Cellular IoT vs. Satellite

Satellite connections cover the globe, making them ideal for remote areas. But they come with higher costs and delays. Cellular IoT is faster and more cost-effective, though it may not match satellite coverage in the most remote spots.

How Does Cellular IoT Actually Work?

When data is transmitted from a cellular device, it takes up a certain bandwidth of the electromagnetic spectrum — in much the same way as a radio station. And just like radio stations, when a cellular network shares the same frequency as another, the two can interfere with one another. This is why the FCC closely monitors cell networks and why they have developed a series of towers that all operate on slightly different frequencies but connect to the same network.

A cell includes a tower that uses a different frequency than surrounding cell towers. The size of each cell varies based on its number of users. Densely populated areas might have cells of a few blocks, while rural areas might have cells of up to several miles in radius. As users move from cell to cell, their calls and data are switched from tower to tower. This is commonly referred to as a “handoff.”

This system is the core of both cellular networks and cellular IoT. Let’s look at some of the components of cellular IoT. ‍

  • Chipset, module, and modem: Every cellular IoT device contains a chipset — integrated circuits that manage tasks such as authentication and frequency control. Most IoT designers prefer to start with a module, which includes other features such as an antenna port, processor, and memory. A modem goes a step further, including both the module and chipset and also application software, a slot for a SIM card, end-device certification, and hardware interfaces. ‍
  • IoT SIM card: Traditional SIM cards connect the device to a network and securely authenticates the user. Cellular IoT SIM cards, on the other hand, have different functions since they were created for devices with different needs. Traditional SIMs are usually locked to one network, while some IoT SIMs (like Hologram’s) can hop to the best available network in a particular location. IoT SIMs can be managed remotely at scale, meaning that a business can interact with an entire fleet of devices at once.
  • Device gateway: An integral part of IoT architecture, the device gateway can be linked to Wi-Fi or a cellular network. A device gateway accepts input from an IoT device and allows it to interface with the internet. It also accepts input from other devices, allowing them to talk to one another and make adjustments as needed.
  • Extended network coverage: Cellular IoT uses existing commercial cellular networks, with a large coverage area already established. Depending on which provider a business chooses, their devices may be limited to using certain networks and cells — but carrier-agnostic platforms like Hologram’s allow devices to connect to the best available network no matter where they are in the world.

Which Mobile Networks Does Cellular IoT Use?

Similar to consumer mobile devices, cellular IoT depends on 2G, 3G, 4G, 5G, and low power wide area networks (LPWAN) to operate. A cellular device may be designed to operate on different network technologies depending on its data bandwidth needs and other requirements. Let’s take a look at each cellular IoT network type.

  • 2G/3G networks: Many areas of the world are phasing out 2G and 3G infrastructure, and most major providers have sunsetted or plan to soon sunset these networks. Any businesses still using these technologies will need to instead create devices with alternative network connection capabilities.
  • 4G long-term evolution (LTE) networks: 4G can support both simple and complex IoT devices, as well as those with more real-time demands, making it an excellent choice for use cases that involve video and audio transmission. Remote operation of complex systems can be carried out through a 4G network.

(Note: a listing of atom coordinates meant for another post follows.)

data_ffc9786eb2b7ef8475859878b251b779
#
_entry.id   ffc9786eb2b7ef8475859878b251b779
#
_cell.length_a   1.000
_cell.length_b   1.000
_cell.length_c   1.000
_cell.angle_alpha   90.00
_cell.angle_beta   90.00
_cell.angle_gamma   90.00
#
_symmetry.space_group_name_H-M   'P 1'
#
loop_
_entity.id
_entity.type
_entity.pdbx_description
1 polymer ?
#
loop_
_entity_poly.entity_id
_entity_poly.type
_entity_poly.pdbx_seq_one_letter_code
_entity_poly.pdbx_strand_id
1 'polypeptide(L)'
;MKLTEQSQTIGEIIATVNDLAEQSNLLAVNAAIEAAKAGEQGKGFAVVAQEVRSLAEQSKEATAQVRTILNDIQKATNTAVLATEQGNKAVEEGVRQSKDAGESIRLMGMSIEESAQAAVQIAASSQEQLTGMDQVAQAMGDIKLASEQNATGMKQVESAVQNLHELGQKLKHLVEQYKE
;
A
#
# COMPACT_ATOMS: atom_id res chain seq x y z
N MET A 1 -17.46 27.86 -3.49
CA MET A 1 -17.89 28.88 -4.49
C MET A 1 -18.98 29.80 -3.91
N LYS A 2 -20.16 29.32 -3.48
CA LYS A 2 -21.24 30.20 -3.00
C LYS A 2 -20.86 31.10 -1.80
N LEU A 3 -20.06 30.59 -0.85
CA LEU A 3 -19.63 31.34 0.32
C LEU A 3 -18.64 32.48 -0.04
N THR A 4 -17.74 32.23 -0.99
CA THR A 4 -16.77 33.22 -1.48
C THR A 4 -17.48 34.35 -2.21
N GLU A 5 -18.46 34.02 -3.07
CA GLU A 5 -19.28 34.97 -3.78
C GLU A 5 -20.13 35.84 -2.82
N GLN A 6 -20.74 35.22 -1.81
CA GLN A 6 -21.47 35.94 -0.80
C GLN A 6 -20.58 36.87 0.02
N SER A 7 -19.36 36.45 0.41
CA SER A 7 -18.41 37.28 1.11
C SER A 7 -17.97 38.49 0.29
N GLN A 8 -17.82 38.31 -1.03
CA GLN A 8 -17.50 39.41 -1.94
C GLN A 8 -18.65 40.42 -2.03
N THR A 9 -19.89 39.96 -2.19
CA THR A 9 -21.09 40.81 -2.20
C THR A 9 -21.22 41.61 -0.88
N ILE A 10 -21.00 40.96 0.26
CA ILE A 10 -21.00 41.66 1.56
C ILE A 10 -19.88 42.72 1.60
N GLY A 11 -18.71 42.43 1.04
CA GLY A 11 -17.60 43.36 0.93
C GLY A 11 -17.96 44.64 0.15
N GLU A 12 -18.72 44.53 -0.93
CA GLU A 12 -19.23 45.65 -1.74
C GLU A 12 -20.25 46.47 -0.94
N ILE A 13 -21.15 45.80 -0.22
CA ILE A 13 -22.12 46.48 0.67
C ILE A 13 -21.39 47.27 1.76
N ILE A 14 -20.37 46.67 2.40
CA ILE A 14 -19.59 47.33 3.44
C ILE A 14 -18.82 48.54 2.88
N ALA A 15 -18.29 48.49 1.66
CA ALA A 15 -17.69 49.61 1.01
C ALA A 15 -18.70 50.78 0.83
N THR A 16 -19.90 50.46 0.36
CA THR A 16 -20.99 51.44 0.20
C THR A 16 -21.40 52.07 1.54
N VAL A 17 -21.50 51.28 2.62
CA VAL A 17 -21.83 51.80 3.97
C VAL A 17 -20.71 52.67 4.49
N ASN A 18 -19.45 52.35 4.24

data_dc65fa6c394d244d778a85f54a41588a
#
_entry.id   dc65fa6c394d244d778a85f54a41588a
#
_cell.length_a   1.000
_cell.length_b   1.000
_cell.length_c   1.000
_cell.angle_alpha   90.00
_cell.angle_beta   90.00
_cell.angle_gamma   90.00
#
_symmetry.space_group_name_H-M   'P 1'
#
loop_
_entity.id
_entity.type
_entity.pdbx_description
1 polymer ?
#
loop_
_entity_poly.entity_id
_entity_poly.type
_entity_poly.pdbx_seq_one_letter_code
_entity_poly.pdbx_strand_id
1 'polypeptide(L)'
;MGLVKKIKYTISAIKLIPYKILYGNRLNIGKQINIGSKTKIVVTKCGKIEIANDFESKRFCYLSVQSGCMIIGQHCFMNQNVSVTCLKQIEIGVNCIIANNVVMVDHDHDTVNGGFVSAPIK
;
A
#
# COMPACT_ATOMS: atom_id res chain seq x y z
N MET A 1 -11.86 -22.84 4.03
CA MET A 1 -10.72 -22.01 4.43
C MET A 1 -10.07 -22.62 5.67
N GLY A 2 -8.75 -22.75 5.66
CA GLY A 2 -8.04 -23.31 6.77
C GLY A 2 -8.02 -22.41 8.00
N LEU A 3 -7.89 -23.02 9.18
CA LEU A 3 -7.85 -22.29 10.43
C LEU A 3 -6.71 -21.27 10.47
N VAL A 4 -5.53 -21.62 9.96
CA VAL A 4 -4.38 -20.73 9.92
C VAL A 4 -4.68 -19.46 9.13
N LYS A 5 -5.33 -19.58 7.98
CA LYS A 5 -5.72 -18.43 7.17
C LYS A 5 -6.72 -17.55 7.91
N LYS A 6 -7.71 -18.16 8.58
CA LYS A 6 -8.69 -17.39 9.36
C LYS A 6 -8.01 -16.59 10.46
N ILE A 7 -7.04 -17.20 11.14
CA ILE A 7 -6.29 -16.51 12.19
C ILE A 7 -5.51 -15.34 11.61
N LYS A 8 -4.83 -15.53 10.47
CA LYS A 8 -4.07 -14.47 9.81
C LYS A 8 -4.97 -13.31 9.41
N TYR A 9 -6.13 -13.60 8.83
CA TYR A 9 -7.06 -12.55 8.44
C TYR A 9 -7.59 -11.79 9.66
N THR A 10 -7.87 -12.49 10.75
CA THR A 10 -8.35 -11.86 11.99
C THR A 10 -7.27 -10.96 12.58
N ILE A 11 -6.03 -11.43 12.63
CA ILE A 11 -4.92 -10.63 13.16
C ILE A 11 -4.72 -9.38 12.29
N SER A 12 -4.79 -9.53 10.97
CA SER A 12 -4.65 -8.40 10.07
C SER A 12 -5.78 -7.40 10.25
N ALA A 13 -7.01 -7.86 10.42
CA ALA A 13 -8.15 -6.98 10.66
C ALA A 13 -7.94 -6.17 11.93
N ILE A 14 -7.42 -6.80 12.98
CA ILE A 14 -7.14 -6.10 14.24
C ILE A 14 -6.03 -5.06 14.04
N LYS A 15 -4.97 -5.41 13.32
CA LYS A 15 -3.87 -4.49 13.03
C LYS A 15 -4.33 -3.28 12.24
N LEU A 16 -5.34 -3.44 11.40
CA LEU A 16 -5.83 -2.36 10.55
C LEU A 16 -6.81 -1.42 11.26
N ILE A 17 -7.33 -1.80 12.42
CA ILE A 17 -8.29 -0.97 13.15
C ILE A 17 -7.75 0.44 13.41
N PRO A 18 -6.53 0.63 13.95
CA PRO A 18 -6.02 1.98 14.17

• 5G Networks: 5G is a transformative technology, allowing for real-time interaction with extremely high data transfer speed and capacity. Augmented reality smart glasses, virtual reality applications, and self-driving cars are some of the cellular IoT use cases 5G makes possible.
  • Narrowband IoT: Narrowband IoT (NB-IoT) and LTE machine type communication (LTE-M) are LPWAN technologies that have very wide coverage and low bandwidth. They work well with battery-powered IoT devices that only need to send and receive small amounts of data.
  • Cat-M1: Another LPWAN technology, the Cat-M1 network is specifically designed for IoT applications. It vastly reduces the spectrum at which operations take place, moving it from 20MHz down to 1.4 MHz. This shift allows for an extension of battery life of up to a decade in some devices, given the low power requirements for operation.

How Do I Find The Right-Fit Cellular IoT Provider?

While you have some measure of control over your network choice, it’s often managed through a relationship with a connectivity partner. The huge proliferation of providers today can make it difficult to know what’s right for you. Here’s a few criteria to look for to find the best match:

  • Global coverage and service speed: Look for a provider with stable coverage and access to Tier 1 networks, and that can provide a balance of roaming and direct connections, as needed. For reliability with high-data, an eUICC SIM with fallback is recommended. (Learn more about managing your global deployments with Hologram’s Global IoT e-book.
  • Transparent pricing and no hidden fees: Your vendor should offer transparent pricing and no hidden costs. Don’t forget to fully understand the pricing plan – understand any hidden fees, as well as performance restrictions like throttling or traffic deprioritization.
  • Data security: This is critical, especially for devices handling sensitive data such as medical devices or financial information. Choose a provider with robust security measures and an established track record in your industry.
  • 24/7 customer service: Downtime is a nightmare for most IoT businesses. Having access to 24/7 support to resolve any issues quickly is a must. Look for service teams that have a strong track record and truly know the connectivity space.

Cellular IoT With Hologram

Hologram's SIM provides connectivity coverage in 200 countries and territories with more than 500 carriers. Hologram delivers unparalleled performance by connecting your devices natively to premier, Tier-1 operators to deliver low latency and robust throughput that is 25-75% faster than roaming connections. We’re constantly expanding our native connectivity footprint to deliver the most performant global cellular connectivity network.